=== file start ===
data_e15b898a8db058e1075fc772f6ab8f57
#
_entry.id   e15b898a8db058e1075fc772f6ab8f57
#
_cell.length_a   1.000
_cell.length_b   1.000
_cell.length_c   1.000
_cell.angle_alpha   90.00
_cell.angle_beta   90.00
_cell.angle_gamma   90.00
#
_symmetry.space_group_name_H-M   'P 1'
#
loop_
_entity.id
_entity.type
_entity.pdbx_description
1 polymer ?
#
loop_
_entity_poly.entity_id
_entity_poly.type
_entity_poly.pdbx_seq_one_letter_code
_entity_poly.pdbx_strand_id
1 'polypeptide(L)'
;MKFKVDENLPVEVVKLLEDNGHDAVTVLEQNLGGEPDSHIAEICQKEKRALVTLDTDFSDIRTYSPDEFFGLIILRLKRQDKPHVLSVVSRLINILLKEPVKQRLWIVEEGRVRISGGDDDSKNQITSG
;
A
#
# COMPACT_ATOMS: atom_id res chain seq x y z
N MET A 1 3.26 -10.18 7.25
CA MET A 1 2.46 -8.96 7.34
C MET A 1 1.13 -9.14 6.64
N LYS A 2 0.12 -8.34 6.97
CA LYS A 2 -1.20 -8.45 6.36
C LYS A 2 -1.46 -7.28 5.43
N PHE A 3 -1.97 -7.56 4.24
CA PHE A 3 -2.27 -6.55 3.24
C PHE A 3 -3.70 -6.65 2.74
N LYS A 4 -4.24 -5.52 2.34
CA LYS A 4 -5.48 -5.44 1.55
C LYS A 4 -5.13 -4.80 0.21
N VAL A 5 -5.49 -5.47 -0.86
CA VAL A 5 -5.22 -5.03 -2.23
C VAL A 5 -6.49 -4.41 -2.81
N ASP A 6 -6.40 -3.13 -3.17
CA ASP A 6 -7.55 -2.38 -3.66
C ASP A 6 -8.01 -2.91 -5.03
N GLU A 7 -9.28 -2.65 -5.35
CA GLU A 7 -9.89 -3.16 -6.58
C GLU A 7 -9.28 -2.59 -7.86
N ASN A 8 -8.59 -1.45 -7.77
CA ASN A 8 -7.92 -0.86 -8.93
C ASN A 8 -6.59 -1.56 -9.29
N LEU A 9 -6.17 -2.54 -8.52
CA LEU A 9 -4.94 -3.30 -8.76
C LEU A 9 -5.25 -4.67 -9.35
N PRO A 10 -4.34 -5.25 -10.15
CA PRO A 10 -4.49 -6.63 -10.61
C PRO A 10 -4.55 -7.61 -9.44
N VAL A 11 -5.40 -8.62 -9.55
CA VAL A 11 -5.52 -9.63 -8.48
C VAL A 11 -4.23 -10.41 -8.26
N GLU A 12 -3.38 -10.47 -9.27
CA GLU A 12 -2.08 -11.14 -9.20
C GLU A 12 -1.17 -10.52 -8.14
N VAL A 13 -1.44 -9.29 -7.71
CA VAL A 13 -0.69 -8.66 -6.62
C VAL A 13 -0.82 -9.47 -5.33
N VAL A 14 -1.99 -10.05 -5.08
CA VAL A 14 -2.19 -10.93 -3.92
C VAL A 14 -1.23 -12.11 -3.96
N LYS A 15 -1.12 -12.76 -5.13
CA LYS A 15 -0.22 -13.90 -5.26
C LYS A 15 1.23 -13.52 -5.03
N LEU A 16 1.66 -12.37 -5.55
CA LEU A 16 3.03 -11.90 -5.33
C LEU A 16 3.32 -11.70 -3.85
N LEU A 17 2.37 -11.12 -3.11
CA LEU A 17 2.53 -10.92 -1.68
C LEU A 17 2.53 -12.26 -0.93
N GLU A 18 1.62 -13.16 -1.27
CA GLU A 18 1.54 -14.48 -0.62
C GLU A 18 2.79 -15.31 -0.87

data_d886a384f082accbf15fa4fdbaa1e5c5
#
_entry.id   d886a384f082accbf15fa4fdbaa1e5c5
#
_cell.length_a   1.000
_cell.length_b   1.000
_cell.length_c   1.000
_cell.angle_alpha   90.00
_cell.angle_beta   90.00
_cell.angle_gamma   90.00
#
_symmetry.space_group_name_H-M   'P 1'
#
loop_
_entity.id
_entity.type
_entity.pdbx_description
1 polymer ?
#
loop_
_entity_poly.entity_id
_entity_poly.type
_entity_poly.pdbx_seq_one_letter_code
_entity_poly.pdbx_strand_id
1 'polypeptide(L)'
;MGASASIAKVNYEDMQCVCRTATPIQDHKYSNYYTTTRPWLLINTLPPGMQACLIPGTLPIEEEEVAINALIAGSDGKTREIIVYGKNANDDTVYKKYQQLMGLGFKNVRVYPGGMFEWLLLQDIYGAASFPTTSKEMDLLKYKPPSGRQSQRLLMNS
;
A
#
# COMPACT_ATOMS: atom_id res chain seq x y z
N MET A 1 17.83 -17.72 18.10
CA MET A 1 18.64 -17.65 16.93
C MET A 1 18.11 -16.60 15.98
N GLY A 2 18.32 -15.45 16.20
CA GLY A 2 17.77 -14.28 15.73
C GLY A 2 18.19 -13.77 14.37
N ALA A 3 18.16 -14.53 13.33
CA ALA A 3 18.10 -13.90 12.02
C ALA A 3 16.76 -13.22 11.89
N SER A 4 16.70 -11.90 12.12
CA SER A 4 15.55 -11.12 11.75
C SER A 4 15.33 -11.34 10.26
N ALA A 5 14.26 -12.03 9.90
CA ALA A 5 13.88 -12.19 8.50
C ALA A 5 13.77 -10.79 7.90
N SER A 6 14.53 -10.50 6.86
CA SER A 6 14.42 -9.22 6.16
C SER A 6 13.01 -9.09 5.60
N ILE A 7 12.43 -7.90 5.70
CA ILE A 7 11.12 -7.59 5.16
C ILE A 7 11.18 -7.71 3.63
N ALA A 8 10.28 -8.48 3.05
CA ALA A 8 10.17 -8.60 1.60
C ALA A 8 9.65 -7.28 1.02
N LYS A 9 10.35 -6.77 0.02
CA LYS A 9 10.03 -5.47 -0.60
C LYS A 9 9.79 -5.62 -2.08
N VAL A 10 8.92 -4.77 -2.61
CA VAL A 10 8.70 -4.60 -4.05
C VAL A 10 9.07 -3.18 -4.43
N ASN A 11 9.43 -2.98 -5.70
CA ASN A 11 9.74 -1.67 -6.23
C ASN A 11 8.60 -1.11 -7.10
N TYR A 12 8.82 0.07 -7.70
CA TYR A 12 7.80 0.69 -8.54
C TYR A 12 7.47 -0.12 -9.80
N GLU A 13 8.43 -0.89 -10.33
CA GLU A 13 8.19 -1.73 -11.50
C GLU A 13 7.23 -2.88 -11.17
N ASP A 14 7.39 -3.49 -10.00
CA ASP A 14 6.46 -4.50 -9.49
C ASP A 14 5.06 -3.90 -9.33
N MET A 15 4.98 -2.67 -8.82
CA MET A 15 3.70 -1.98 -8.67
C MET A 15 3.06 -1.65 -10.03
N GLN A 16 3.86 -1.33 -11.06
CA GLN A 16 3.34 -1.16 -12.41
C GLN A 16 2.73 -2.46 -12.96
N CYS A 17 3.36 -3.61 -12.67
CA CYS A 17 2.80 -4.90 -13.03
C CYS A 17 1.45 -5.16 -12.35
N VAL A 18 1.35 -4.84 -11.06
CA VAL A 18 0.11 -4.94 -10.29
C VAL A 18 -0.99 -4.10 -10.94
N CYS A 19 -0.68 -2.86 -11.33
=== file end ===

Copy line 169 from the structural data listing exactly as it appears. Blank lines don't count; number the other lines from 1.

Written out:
N CYS A 19 -0.68 -2.86 -11.33